They also found that students who worked between 1 and 15 hours per week showed a slightly higher GPA than those whose workloads were heavier and those who were not working at all (Dallam & Hoyt, 1981; Li-Chen & Wooster, 1979). Not only were higher GPAs found in students that maintained jobs, but Green (2001) also stated that they had gained job skills, experience, knowledge of a variety of jobs, a sense of accomplishment, a feeling of responsibility, and money for personal and school expenses (p. 329). Other researchers, when comparing high and low academic performance and the amount of hours students worked, found that the amount of hours employed did not have an adverse effect on their academics (Pinto, Parente, & Palmer, 2001). Similarly, Watts (2002) analysis of 19 students at the University of Brighton found that 4 of 12 working undergraduates said that working did not affect their academics and 5 said that it actually had a positive impact.
Although some of the previously mentioned studies used samples of high school students rather than undergraduates, their results were consistent. The fact that some contained samples of less than 50 students, however, may have accounted for some of the differences between the positive and negative academic results. Not accounting for the amount of time actually put into the job, researchers have found that the type of employment a student holds has an impact on academics. Dead-end jobs such as a cashier or fast food worker tend to have a negative effect (Li-Chen & Wooster, 1979), whereas high-quality, part-time jobs that seemed to develop career-related skills may in effect contribute to increased levels of career maturity, and these types of jobs are more likely to be flexible and work with students schedules (Healy, OShea, & Crook, 1985).
These types of jobs allow for hands-on experience that cannot be gained in the classroom alone. For example, of the 600 full-time students at Lamar University surveyed, 91 out of 215 students whose jobs related to their majors had a mean GPA of 2.98, while those whose jobs were career unrelated had a mean GPA of 2.66 (Li-Chen & Wooster, 1979). Also, student comments suggested that employment related to a potential career provided additional experience. For example, 10 out of 23 comments of a 120 nursing student survey at a university indicated that they were gaining more practical experience . . . and that as all [their] employment is in care areas, [they felt] it [had] extended [their] experience (Lee, 1999, p. 448). As money and resources become more scarce for college students, jobs become more of a necessity rather than an after school activity. Any changes to students routines will lead to changes in academics, whether they are positive or negative.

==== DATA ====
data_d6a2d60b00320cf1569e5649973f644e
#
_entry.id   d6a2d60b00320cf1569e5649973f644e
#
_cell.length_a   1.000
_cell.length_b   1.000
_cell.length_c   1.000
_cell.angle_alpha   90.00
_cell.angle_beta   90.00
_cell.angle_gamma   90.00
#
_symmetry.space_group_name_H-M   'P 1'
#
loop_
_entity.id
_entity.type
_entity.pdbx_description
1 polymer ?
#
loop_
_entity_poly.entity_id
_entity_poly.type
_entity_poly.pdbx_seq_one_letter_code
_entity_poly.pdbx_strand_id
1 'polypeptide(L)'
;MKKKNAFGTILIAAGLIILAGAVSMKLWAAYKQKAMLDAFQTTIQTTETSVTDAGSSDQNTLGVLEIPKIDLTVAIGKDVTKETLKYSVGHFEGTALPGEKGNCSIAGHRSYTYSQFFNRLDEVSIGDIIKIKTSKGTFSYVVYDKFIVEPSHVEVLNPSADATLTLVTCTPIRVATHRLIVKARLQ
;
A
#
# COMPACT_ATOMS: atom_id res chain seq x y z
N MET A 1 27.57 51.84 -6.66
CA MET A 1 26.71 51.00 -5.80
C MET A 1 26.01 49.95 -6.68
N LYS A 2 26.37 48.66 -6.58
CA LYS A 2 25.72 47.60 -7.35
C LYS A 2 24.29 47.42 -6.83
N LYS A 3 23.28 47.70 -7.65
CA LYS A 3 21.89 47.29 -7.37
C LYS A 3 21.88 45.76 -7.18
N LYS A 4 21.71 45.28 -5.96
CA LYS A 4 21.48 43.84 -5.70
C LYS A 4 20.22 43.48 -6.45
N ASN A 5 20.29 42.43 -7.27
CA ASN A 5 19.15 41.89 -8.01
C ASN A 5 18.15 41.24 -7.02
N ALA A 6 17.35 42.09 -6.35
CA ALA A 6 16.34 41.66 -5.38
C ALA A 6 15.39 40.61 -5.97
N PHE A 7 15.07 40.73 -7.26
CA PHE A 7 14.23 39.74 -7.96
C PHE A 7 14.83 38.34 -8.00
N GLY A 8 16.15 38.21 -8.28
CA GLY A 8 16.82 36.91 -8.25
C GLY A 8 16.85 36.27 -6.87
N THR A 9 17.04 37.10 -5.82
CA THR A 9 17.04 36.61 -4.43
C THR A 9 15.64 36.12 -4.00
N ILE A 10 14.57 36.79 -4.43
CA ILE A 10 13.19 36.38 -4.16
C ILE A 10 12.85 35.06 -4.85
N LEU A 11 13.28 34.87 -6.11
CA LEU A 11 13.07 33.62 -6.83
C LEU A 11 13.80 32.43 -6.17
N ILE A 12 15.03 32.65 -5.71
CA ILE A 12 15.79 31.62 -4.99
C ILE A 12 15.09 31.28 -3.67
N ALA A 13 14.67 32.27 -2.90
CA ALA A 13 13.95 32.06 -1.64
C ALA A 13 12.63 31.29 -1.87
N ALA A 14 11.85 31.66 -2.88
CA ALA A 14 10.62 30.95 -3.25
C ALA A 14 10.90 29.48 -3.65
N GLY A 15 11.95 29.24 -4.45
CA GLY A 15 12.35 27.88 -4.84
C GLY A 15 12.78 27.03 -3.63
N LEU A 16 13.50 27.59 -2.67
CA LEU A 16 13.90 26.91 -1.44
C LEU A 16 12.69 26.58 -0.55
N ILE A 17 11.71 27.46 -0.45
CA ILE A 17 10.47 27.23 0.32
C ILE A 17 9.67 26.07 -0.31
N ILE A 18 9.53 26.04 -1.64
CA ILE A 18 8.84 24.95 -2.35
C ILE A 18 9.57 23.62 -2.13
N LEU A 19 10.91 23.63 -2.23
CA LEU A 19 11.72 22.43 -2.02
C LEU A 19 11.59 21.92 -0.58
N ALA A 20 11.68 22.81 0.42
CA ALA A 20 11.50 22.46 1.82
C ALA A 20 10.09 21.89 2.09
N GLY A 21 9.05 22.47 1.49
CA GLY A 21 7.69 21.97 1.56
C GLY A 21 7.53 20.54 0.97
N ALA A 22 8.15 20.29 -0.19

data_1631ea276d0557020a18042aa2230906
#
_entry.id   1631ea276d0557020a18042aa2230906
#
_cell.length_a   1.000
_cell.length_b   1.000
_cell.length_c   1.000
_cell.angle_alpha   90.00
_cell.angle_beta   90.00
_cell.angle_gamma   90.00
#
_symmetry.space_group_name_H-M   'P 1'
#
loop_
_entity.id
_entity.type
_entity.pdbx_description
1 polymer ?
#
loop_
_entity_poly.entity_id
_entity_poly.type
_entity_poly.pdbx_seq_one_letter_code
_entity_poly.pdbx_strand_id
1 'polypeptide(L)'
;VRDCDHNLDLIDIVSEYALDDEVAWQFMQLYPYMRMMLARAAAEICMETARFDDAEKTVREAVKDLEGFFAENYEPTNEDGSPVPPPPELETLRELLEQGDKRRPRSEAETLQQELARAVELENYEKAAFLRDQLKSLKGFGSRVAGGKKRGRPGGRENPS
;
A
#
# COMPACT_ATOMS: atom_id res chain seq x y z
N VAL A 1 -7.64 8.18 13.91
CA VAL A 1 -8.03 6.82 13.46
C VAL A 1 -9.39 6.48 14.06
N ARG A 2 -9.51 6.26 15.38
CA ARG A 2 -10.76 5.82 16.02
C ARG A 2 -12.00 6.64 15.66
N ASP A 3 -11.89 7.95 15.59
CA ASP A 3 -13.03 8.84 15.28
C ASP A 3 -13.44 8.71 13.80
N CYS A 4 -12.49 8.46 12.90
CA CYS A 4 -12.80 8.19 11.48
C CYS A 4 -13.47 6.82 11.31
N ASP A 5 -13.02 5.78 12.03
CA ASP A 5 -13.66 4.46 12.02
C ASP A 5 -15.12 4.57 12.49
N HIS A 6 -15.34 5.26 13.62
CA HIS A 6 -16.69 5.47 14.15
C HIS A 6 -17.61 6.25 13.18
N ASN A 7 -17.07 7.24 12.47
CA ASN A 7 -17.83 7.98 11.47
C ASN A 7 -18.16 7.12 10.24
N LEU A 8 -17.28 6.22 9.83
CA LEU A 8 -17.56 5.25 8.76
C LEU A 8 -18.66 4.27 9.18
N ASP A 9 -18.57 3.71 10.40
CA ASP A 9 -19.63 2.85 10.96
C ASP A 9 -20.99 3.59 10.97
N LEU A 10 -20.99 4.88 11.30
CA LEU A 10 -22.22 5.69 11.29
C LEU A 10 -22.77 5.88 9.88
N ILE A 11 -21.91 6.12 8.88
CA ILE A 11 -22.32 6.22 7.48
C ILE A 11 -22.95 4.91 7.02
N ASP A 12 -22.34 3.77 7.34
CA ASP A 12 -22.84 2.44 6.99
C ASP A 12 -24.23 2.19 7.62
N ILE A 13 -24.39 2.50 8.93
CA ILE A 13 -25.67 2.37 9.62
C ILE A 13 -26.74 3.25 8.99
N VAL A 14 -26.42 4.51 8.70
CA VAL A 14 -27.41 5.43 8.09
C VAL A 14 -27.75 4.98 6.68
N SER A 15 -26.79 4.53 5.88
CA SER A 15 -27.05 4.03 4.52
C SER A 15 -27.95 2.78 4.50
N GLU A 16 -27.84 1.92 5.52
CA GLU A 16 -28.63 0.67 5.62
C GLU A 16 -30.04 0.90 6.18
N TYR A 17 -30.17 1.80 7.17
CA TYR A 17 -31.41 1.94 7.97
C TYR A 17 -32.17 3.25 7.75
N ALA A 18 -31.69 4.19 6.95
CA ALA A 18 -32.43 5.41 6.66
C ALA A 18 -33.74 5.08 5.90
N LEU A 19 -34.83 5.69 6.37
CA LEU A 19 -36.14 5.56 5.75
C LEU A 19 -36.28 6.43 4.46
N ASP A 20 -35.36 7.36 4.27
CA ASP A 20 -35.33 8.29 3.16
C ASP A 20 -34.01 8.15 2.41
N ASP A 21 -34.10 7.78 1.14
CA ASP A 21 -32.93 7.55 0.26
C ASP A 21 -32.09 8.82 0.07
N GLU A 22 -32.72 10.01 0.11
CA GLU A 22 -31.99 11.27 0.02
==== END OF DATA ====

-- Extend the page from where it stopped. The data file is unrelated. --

Though the research results were not always consistent, it was a common theme that the more hours worked led to decreased academic performance, but that working in general did not necessarily have a negative effect on grades. When it came to students jobs as they applied to their majors, the effects were positive in that they provided experience beyond the classroom (Lee, Mawdsley, & Rangeley, 1999). The following study will look at these variables as well as class standing, the amount of credit hours taken, and flexibility of the work schedule in order to determine the positive or negative relationship of working and academics. Other variables, such as demographic factors, will also be examined. http://www.urj.ucf.edu/vol1issue1/watanabe/literature.php